Sunday, May 18, 2014

Unscrambling Scrabble!

After a long time, we played Scrabble today.... And almost in an instant I was transported back to my school days. Me and my sister would look forward to getting home, having lunch fast and getting on to a game of Scrabble with Papa and our neighbours downstairs....

What fun it used to be.... The endless controversies over which words were acceptable and which weren't. And then we had to resort to our good old dictionary as a referee....the scramble to get to the triple word and double word score blocks and then the endless debates over whether the multiplier blocks could be reused and the agonising wait to get rid of the X's, the Q's and the Z's.
And then the endless double-scorers that my sister used to make, which invariably made her win.... She was "crowned" as the "Maradona of Scrabble" by all of us!
And as we got busier with studies, life drifted away from Scrabble.... But then when Neeti and I got back to it, I realised that life was so much like Scrabble... You just need to unscramble it!

Saturday, May 17, 2014

Hope Springs Eternal.....

There is nothing more appealing to the human heart than the flame of hope.
President Obama's campaign was centered around the audacity of hope, a spirit that permeated throughout America that "Yes, we can!". And that spirit resonated in President Obama's resounding victory in 2008.
In India, we had been steadily and exponentially losing the hope that brings a spring in our steps ever since 2004. It has been 10 years, but, still I have not been able to get over the fact that Prime Minister Vajpayeeji lost the mandate to govern India despite the great work that the NDA had done from 1999 to 2004. The tenure of Vajpayeeji was associated with pathbreaking strides made in development of the nation - the national highways project, power sector reforms and untangling the mess in telecom. There was a general feeling of well-being across all classes in Vajpayeeji's tenure.
Stunned as we were with the UPA victory in 2004, we went along with hope. The momentum of the Vajpayee era kept the nation going for sometime. But the rot set in. The Left and other coalition partners were blamed for the UPA's inability to do anything progressive. I as a common man bought that argument.
Then came the signing of the nuclear deal with the United States. That was when Prime Minister Manmohan Singh spiritedly stood up against his critics and saw the deal through, even though it was at the risk of guillotining his political future. I saw hope in Dr. Singh's conviction and backed him fully, when the 2009 elections were announced.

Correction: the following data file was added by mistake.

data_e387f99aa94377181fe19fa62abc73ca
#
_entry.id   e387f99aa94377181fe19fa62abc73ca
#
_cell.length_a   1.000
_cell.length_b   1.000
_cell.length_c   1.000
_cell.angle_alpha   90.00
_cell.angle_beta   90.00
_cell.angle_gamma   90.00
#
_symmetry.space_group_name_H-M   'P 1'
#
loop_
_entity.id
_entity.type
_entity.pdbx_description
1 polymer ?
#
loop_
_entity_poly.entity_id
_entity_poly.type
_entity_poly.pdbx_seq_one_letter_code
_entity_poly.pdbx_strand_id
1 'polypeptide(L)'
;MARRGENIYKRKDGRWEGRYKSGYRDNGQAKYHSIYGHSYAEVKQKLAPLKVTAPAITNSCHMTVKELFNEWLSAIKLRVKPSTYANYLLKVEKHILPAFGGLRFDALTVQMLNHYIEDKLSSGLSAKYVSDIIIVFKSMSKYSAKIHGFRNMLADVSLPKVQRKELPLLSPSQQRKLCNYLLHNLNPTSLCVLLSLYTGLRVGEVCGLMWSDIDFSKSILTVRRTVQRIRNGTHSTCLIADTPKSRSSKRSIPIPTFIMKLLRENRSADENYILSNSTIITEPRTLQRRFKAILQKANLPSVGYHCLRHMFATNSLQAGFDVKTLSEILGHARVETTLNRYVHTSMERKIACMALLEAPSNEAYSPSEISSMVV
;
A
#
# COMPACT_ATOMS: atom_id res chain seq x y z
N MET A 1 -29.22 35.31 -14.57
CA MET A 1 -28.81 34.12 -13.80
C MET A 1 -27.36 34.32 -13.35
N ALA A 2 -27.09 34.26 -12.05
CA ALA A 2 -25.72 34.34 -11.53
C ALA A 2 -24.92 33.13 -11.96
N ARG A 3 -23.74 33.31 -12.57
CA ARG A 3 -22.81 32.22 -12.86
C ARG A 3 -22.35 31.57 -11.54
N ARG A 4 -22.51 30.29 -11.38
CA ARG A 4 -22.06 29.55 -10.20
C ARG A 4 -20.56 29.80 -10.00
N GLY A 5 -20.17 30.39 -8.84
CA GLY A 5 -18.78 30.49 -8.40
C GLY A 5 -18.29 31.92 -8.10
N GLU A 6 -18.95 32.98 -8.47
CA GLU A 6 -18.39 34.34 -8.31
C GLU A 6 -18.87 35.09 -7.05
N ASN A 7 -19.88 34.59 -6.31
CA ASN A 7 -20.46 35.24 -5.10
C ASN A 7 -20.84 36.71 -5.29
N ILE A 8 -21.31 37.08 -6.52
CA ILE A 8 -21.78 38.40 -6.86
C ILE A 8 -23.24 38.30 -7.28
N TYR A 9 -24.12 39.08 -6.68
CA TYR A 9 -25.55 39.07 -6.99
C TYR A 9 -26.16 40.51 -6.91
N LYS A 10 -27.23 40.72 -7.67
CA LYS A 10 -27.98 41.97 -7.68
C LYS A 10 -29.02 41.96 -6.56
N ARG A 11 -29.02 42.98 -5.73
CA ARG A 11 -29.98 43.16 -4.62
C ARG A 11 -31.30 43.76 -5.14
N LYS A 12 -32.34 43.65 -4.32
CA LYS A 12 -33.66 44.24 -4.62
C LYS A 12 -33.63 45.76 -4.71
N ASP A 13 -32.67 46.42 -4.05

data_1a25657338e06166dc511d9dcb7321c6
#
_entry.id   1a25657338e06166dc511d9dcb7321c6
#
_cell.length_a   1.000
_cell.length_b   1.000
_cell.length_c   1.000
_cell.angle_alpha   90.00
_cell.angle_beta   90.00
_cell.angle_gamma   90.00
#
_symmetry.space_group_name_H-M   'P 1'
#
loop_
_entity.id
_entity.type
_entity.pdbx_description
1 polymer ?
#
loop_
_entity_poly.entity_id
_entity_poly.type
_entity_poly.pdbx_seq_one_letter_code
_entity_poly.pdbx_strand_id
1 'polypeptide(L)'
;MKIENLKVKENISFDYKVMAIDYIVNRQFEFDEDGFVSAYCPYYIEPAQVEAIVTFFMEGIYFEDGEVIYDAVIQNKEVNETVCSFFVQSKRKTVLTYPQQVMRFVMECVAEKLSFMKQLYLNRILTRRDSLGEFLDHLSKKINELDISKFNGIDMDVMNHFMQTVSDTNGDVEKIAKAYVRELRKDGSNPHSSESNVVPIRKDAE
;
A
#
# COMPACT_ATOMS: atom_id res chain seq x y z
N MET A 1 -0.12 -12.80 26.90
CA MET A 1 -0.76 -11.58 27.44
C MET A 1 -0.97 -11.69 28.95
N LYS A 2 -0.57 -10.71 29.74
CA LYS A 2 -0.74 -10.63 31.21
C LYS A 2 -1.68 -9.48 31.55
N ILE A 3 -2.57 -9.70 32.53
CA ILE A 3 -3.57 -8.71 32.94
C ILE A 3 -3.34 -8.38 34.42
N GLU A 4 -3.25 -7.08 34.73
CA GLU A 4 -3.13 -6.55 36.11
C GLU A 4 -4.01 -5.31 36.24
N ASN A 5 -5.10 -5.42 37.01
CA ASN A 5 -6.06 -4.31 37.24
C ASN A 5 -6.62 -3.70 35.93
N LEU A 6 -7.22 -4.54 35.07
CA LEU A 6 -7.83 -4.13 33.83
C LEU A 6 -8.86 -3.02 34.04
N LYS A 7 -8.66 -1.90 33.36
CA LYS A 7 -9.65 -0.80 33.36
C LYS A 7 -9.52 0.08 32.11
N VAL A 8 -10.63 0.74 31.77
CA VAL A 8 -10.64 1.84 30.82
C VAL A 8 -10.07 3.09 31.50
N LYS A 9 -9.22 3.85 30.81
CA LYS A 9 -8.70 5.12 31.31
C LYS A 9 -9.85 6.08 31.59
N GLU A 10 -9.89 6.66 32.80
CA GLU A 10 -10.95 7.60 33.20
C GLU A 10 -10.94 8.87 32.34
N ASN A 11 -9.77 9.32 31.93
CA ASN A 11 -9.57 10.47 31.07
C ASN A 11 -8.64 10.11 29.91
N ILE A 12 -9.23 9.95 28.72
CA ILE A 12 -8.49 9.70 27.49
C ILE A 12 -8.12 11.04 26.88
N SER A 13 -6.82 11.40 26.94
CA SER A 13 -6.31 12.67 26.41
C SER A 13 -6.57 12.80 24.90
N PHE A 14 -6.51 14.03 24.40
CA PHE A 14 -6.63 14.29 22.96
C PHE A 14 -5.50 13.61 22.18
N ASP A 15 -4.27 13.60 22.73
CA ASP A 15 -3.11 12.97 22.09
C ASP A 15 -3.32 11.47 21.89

I had hoped that, Dr. Singh, who was the architect of modern India's resurgence in 1991, during Prime Minister Narasimha Rao's regime, would usher in the good times again. (Incidentally, I would rate Mr. Rao as India's best Prime Minister ever, followed by Vajpayeeji and Prime Minister Lal Bahadur Shastriji)
With the Left sidelined in the 2009 electoral verdict and no millstone around his neck, Dr. Singh was expected to steer the nation into a higher gear. But sadly, we drifted, aimlessly, into notorious economic doldrums. And that's when I asked myself, is this the guy who laid the blueprint of modern India in 1991? 
We lost hope, as a nation, we drifted and that gloom was all pervasive. There was pain all around - household budgets shot up, business stagnated and there was utter chaos. And here was the Prime Minister who was a statesman abroad but at home, he was a mute spectator to the shameful shenanigans that the UPA government became so used to. It was ironic that we had a renowned economist Prime Minister who helped formulate President Obama and Chancellor Angela Merkel's economic strategies to navigate the United States and the European Union out of the mess they were in, yet here, in India, we lost a decade, valuable 10 years in which we could have shifted to a "new normal" of a growth trajectory.